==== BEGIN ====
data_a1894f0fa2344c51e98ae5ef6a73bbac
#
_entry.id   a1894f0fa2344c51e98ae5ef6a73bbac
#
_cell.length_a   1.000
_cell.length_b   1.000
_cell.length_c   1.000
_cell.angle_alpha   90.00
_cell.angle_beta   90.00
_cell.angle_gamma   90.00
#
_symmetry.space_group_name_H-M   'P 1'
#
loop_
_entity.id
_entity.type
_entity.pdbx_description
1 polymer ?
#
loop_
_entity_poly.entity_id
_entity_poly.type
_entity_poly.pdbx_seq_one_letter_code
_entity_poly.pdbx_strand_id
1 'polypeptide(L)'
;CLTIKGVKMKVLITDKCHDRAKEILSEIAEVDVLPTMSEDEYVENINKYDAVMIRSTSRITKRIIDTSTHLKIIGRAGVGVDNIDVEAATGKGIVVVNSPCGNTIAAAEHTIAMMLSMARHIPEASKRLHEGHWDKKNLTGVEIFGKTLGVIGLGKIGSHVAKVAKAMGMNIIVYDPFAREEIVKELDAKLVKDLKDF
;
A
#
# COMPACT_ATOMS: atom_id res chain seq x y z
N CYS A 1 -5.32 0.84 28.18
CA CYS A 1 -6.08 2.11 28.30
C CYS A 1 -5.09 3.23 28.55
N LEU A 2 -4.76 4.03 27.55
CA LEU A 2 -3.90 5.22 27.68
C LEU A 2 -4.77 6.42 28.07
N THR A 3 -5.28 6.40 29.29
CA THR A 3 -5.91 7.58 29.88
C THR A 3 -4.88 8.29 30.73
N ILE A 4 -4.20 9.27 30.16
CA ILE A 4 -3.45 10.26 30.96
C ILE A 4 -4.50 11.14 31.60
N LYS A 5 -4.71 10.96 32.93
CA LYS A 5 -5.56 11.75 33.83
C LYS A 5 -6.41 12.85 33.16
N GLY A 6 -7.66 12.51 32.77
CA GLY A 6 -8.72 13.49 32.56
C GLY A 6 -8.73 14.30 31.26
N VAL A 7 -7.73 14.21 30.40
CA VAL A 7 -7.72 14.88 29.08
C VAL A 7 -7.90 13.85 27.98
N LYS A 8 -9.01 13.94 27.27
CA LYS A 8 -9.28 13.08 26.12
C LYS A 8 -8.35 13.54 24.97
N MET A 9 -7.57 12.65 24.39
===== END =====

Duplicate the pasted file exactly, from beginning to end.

data_a1894f0fa2344c51e98ae5ef6a73bbac
#
_entry.id   a1894f0fa2344c51e98ae5ef6a73bbac
#
_cell.length_a   1.000
_cell.length_b   1.000
_cell.length_c   1.000
_cell.angle_alpha   90.00
_cell.angle_beta   90.00
_cell.angle_gamma   90.00
#
_symmetry.space_group_name_H-M   'P 1'
#
loop_
_entity.id
_entity.type
_entity.pdbx_description
1 polymer ?
#
loop_
_entity_poly.entity_id
_entity_poly.type
_entity_poly.pdbx_seq_one_letter_code
_entity_poly.pdbx_strand_id
1 'polypeptide(L)'
;CLTIKGVKMKVLITDKCHDRAKEILSEIAEVDVLPTMSEDEYVENINKYDAVMIRSTSRITKRIIDTSTHLKIIGRAGVGVDNIDVEAATGKGIVVVNSPCGNTIAAAEHTIAMMLSMARHIPEASKRLHEGHWDKKNLTGVEIFGKTLGVIGLGKIGSHVAKVAKAMGMNIIVYDPFAREEIVKELDAKLVKDLKDF
;
A
#
# COMPACT_ATOMS: atom_id res chain seq x y z
N CYS A 1 -5.32 0.84 28.18
CA CYS A 1 -6.08 2.11 28.30
C CYS A 1 -5.09 3.23 28.55
N LEU A 2 -4.76 4.03 27.55
CA LEU A 2 -3.90 5.22 27.68
C LEU A 2 -4.77 6.42 28.07
N THR A 3 -5.28 6.40 29.29
CA THR A 3 -5.91 7.58 29.88
C THR A 3 -4.88 8.29 30.73
N ILE A 4 -4.20 9.27 30.16
CA ILE A 4 -3.45 10.26 30.96
C ILE A 4 -4.50 11.14 31.60
N LYS A 5 -4.71 10.96 32.93
CA LYS A 5 -5.56 11.75 33.83
C LYS A 5 -6.41 12.85 33.16
N GLY A 6 -7.66 12.51 32.77
CA GLY A 6 -8.72 13.49 32.56
C GLY A 6 -8.73 14.30 31.26
N VAL A 7 -7.73 14.21 30.40
CA VAL A 7 -7.72 14.88 29.08
C VAL A 7 -7.90 13.85 27.98
N LYS A 8 -9.01 13.94 27.27
CA LYS A 8 -9.28 13.08 26.12
C LYS A 8 -8.35 13.54 24.97
N MET A 9 -7.57 12.65 24.39